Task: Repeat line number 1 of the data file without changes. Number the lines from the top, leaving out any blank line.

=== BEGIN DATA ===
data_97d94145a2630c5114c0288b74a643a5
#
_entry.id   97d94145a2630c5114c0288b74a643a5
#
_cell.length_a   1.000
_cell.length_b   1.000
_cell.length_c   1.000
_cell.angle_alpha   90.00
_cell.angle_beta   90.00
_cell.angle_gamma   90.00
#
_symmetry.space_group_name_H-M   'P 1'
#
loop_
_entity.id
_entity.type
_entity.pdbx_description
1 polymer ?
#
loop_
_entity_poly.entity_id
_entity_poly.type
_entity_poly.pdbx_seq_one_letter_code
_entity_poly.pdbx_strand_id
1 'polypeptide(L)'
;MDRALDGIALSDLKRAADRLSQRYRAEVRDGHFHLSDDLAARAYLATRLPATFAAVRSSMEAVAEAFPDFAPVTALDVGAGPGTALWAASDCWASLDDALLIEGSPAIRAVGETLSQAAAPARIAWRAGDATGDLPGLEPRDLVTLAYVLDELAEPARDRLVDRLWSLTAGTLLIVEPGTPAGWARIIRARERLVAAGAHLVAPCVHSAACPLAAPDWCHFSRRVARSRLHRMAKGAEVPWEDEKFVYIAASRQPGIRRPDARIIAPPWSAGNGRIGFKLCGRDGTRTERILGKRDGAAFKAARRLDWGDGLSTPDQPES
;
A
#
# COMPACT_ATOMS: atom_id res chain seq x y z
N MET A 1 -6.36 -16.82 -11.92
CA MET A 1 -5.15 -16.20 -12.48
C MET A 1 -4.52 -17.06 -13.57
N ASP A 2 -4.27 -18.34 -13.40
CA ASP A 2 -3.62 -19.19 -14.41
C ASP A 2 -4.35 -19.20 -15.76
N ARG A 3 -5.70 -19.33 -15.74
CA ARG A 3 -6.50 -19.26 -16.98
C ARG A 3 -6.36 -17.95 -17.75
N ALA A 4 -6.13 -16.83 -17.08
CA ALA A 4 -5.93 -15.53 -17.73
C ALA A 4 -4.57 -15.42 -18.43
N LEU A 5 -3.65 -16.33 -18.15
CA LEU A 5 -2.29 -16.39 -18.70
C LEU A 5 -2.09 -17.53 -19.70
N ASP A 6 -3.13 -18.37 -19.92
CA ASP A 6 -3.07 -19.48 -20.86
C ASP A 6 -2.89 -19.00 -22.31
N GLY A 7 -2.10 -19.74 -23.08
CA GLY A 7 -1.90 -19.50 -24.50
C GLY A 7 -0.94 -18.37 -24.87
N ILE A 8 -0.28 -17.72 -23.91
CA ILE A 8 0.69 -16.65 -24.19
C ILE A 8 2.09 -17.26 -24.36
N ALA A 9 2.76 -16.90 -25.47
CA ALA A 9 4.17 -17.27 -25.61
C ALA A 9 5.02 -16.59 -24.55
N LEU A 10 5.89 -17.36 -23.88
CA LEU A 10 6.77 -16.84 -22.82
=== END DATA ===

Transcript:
data_97d94145a2630c5114c0288b74a643a5